"Jeff Root" <jeff5@xxxxxxxxxxxx> wrote in message
> George Dishman replied to Henri Wilson:
>>> But I have never claimed that this is the major contributor
>>> to the sagnac effect. For one thing, I have shown that two
>>> beams leaving the splitting mirror 45 apart do not recombine
>>> at the one point.
>> And I have pointed out many times that that has
>> no effect on the time difference whatsoever.
> Am I correct in understanding that the extremely tiny
> offset of the two lines in Henry's program is due to a
> trivially minor rounding error in the calculations?
> Probably caused by measuring a distance in pixels?
I suspect it is because he changes the direction
of the beam when it hits the mirror using a test
of whether it is beyond and then moves off in the
new direction from that point. To get perfect
accuracy he would need to calculate the impact
point which would be between samples. Increasing
the sample rate reduces the effect but it is a
side issue anyway, he should be showing an extended
wavefront, not a point.
>> The simple way is to move the loop along one arm and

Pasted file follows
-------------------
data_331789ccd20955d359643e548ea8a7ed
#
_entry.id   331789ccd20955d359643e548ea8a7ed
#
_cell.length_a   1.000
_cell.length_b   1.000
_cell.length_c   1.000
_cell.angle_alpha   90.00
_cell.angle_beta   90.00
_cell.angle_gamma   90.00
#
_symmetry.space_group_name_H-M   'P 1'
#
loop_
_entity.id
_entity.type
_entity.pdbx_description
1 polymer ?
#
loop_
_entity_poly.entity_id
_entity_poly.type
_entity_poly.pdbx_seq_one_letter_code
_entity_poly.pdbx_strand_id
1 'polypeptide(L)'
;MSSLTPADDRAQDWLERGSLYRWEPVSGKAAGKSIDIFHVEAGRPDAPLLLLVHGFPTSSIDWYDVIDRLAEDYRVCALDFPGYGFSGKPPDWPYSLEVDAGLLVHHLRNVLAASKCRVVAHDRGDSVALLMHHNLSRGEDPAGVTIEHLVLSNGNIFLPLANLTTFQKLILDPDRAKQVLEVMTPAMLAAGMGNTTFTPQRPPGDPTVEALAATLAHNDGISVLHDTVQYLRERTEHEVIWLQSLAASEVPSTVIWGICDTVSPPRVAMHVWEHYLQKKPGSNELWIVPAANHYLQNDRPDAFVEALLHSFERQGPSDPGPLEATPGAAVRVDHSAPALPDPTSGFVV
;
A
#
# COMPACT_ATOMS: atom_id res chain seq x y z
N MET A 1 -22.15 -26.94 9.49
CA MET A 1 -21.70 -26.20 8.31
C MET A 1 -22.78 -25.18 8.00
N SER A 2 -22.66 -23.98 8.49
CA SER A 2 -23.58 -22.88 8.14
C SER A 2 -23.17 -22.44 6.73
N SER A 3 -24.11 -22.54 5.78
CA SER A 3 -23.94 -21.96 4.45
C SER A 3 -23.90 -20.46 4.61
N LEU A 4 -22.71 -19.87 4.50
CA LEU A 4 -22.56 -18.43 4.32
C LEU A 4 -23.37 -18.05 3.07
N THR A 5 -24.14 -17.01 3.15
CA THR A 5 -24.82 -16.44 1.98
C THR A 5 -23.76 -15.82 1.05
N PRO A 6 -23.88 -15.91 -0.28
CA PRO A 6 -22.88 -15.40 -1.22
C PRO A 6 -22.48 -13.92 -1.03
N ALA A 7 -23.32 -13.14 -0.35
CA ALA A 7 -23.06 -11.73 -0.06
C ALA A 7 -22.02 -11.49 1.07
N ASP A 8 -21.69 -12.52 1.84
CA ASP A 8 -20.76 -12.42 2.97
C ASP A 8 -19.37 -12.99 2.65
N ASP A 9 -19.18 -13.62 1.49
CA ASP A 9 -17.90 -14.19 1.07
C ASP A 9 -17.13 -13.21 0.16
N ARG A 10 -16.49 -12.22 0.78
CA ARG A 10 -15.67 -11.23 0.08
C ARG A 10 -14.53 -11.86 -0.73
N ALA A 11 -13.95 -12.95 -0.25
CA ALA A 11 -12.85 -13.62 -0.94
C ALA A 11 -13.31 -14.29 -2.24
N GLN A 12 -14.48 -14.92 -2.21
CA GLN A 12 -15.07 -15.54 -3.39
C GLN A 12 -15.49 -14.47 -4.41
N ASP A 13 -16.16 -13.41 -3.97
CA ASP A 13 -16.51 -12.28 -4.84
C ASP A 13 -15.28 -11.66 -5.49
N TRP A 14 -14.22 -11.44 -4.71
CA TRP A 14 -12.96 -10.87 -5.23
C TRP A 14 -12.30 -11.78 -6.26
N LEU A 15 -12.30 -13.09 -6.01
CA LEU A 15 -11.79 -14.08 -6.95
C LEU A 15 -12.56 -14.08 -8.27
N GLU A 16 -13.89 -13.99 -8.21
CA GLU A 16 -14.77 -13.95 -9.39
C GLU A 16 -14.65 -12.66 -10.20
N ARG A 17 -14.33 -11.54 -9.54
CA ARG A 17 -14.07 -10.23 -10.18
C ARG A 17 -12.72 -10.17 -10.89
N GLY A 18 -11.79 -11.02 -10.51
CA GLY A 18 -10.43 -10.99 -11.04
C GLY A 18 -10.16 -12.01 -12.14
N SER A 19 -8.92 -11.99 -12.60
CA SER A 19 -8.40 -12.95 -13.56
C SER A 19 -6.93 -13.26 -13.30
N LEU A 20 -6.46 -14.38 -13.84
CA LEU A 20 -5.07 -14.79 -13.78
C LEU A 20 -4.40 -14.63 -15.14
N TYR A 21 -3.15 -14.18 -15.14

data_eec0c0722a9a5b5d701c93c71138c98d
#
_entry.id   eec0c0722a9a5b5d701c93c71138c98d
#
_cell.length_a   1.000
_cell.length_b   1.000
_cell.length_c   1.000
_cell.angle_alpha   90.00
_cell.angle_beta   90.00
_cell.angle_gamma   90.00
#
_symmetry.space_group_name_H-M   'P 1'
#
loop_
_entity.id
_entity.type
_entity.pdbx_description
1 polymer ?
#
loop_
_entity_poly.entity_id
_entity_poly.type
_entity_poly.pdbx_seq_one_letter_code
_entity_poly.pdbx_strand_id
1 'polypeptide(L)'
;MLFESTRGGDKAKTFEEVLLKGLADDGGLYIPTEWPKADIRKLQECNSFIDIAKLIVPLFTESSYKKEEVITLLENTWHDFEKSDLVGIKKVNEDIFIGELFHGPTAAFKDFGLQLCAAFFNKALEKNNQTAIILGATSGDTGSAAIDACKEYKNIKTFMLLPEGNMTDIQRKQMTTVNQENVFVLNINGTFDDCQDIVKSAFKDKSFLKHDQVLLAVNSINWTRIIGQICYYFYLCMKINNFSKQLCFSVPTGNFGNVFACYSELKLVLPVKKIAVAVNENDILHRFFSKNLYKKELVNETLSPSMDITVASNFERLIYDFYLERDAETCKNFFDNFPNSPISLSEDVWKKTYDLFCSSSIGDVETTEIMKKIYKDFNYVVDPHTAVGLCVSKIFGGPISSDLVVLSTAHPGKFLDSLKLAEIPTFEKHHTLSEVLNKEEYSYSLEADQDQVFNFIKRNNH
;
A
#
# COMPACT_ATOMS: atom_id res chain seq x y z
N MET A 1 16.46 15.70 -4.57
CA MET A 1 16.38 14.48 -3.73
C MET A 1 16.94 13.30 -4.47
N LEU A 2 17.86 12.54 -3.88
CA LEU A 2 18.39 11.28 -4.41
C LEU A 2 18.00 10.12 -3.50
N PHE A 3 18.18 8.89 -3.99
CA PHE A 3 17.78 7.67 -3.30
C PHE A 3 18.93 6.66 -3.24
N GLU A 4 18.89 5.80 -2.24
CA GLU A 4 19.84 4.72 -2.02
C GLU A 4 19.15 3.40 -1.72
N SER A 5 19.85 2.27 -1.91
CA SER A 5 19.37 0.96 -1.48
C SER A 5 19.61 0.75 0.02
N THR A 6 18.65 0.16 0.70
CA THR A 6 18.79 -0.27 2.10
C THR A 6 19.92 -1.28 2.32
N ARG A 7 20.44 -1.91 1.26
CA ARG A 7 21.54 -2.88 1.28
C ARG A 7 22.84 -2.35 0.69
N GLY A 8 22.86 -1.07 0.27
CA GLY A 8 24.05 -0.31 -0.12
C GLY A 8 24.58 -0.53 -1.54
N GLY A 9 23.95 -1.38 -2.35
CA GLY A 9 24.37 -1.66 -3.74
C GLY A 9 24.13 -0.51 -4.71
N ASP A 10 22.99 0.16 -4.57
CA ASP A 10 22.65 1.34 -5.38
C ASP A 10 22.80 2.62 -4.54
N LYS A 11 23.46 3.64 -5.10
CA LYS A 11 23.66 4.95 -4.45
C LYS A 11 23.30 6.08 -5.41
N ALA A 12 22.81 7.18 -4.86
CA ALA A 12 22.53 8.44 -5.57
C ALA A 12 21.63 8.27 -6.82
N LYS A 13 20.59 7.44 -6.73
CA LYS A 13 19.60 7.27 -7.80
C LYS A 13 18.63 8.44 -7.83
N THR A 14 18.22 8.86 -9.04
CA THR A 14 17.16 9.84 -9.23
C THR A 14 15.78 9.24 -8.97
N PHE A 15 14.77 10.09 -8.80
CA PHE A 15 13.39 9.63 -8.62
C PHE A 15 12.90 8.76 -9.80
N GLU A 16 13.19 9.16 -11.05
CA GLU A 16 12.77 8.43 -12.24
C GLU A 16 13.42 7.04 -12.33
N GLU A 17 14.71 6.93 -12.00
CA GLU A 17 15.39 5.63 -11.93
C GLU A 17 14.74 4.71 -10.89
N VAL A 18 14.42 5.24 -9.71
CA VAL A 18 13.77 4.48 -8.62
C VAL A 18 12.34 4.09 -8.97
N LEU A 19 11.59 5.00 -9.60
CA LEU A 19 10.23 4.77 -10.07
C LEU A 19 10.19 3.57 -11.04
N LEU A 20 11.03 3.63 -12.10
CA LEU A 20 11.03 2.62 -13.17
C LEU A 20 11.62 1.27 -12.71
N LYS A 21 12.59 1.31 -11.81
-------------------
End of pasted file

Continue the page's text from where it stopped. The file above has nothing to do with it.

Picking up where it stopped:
>> measure the slope of the phase difference as a function
>> of distance.
> I think Henry doesn't realize how easy your version of
> the experiment is. Moving the loop is trivial. I think
> two people working together-- Henry and an assistant--
> could put the whole thing together, get the measurements,
> and take it down inside of eight hours.
> Do you agree, or have I missed something?
Depends on how he measures the phase difference
and how long it takes him to make the directional
coupler but it would take longer as he'd probably
have to buy the fibre and that would mean finding
a source of the right stuff. That means first
working out what the spec of the fibre is that he
needs. Then there's a light source and some optics
and a bit of clamping of the fibres to prevent
movement. It would take some time and money but it